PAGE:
Posts Tagged With: spelt flour

Shrimp in Chocolate Sauce

Spanish Entree

SHRIMP IN CHOCOLATE SAUCE

INGREDIENTS

2 garlic cloves
1 small onion
2 tablespoons olive oil
½ cup beef, fish or vegetable stock
1 pound jumbo shrimp (16 count), peeled and deveined
2 tablespoons sherry or red wine
½ teaspoon (2 squares) bittersweet chocolate
⅛ teaspoon pepper
⅛ teaspoon salt

Serves 2. Takes 35 minutes.

PREPARATION

Mince garlic and onion. Add 2 tablespoons olive oil, garlic, and onion to pan. Sauté on medium-high heat for 5 minutes or until garlic and onion soften. Stir frequently. While onion sautées, add beef stock to pot. Cook stock on medium-high heat for 3 minutes. Add stock to sautéed onion. Heat sautéed onion/stock at medium heat for 5 minutes or until liquid reduces by half. Reduce heat to lowest level and simmer.

Add enough water to cover shrimp to pot. Boil water at high heat. Add shrimp. Boil for 3 minutes or until shrimp turns pink or orange. Remove shrimp with slotted spoon. While shrimp boils, add sherry and chocolate to tiny pot. Simmer on low-medium heat for 3 minutes or until chocolate melts. Stir frequently.

Add shrimp to plate. Sprinkle with pepper and salt. Ladle sautéed onion/beef stock over shrimp. Ladle chocolate sauce over all.

TIDBITS

1) Some dishes evolve over time. Pies are an example of this, Their ingredients change over time. Spelt flour would become wheat before finally settling on the often used white flour.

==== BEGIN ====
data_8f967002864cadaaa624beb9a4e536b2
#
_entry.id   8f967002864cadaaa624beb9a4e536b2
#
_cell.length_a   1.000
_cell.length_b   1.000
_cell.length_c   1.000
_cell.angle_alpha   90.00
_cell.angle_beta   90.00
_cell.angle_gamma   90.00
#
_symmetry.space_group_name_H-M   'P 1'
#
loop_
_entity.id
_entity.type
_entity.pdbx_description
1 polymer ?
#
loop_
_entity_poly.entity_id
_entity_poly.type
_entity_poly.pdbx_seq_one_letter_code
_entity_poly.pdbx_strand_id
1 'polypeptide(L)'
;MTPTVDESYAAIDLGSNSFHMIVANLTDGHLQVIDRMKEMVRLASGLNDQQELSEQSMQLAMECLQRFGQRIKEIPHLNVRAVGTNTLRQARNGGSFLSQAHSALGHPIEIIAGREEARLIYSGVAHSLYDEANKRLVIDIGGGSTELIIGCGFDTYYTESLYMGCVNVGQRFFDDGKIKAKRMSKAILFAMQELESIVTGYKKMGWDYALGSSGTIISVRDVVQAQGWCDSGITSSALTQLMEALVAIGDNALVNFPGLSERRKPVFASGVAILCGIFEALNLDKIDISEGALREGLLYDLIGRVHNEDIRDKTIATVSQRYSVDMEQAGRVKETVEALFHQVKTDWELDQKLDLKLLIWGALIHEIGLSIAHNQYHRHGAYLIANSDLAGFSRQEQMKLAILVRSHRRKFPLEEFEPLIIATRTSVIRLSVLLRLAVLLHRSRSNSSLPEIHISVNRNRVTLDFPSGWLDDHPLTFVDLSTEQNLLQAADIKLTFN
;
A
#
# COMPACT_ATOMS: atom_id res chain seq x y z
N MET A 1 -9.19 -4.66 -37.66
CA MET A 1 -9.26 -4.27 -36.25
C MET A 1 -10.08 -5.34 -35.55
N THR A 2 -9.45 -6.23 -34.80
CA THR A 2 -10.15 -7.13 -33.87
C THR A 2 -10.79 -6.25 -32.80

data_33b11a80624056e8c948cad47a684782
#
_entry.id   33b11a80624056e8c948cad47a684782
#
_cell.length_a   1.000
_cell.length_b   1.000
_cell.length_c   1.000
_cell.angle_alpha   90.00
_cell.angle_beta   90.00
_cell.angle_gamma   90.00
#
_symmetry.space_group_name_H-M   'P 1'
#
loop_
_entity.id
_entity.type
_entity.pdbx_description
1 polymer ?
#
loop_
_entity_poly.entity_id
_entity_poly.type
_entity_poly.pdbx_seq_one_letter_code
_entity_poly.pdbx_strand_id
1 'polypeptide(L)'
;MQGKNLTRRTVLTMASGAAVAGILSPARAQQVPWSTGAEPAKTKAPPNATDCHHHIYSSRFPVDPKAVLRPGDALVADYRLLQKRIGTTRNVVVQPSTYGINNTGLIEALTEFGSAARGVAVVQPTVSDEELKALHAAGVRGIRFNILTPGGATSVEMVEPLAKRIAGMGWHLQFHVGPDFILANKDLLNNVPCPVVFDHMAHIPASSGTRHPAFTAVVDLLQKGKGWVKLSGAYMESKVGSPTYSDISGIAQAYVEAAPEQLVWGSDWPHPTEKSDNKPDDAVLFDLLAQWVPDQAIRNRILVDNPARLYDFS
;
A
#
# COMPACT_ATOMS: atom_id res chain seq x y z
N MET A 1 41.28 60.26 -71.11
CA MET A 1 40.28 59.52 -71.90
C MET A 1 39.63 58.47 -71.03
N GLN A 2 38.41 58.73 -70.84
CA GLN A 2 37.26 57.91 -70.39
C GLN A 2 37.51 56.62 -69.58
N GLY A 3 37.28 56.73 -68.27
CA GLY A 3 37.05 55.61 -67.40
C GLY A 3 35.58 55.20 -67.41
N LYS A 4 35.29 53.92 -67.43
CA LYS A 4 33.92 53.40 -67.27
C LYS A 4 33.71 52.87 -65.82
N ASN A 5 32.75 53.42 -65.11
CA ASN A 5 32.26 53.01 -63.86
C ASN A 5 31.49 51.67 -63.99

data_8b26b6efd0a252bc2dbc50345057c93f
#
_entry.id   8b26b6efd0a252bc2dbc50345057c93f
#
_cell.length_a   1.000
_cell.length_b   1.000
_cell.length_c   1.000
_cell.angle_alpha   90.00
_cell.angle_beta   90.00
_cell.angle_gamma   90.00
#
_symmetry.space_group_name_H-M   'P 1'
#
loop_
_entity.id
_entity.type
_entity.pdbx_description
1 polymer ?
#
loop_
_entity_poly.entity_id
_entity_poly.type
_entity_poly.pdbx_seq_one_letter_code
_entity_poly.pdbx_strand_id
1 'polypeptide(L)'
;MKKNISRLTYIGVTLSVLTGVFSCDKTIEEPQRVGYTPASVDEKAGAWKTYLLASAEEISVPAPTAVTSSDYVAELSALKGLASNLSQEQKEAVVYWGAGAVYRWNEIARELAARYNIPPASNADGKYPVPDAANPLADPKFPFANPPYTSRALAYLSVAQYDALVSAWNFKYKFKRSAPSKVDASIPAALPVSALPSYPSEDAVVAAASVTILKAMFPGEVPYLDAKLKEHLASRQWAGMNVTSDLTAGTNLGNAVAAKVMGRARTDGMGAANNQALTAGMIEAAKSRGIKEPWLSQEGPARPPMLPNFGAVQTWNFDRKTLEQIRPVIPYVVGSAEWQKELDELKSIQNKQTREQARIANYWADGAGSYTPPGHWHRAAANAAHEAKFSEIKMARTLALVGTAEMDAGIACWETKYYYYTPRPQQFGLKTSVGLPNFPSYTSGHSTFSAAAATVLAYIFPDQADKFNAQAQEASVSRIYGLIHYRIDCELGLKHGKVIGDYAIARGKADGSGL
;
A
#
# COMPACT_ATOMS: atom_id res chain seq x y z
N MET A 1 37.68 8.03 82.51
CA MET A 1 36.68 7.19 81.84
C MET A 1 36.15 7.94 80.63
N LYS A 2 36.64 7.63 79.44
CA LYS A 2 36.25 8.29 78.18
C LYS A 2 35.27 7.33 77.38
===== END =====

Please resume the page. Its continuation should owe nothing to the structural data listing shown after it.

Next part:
2) Other culinary creations, such as this one, are born in an instant. Culinary historians note that a food fight broke out at the main cafeteria at Revelle College, UCSD, on April 1, 1977. Tired of an never ending succession of shrimp dishes, the students took to tossing the crustaceans. Shrimp went everywhere. Some landed in the chocolate sauce.

3) Shrimp in chocolate sauce tasted great. Pedro Martinez, a bystander, tasted the chocolate coated shrimp. He brought the idea back with him to Spain and opened a restaurant, El Camaron Loco. Just recently, it obtained its third MichelinTM star. Now, Spanish cuisine is the envy of the world.

– Paul De Lancey, The Comic Chef

My cookbook, Following Good Food Around the World, with its 180 wonderful recipes, my newest novel, Do Lutheran Hunks Eat Mushrooms, a hilarious apocalyptic thriller, and all my other books, are available on amazon.com.

Categories: cuisine, humor, international | Tags: , , , , , , , , , , , , , , , , | 2 Comments

Ancient Roman Honey Cake

Ancient Roman Dessert

HONEY CAKE

INGREDIENTS

1½ cups spelt flour or regular flour
1¼ teaspoons baking powder
1¼ teaspoons baking soda
1 tablespoon coriander
1/8 teaspoon pepper
2 eggs
¾ cup liquid honey (2 tablespoons later)
¾ cup milk
⅓ cup sweet wine
¼ cup slivered almonds or hazelnuts
2 tablespoons liquid honey
no-stick spray

NOTE: Spelt flour is the closest you can get to what the ancient Romans used. The Romans used the herb “rue” instead of coriander. However, some people are extremely allergic to it; feeling queasy smelling it or getting blisters just by touching. The Romans used pine nuts instead of other nuts. However, many people have allergic reactions to it. Clearly, the Romans were dare-devil eaters. Dare-devil eaters became all-conquering soldiers. This is how the Roman Empire became so big.

SPECIAL UTENSILS

9″ cake pan
wire rack

Serves 8. Takes 1 hour 30 minutes.

PREPARATION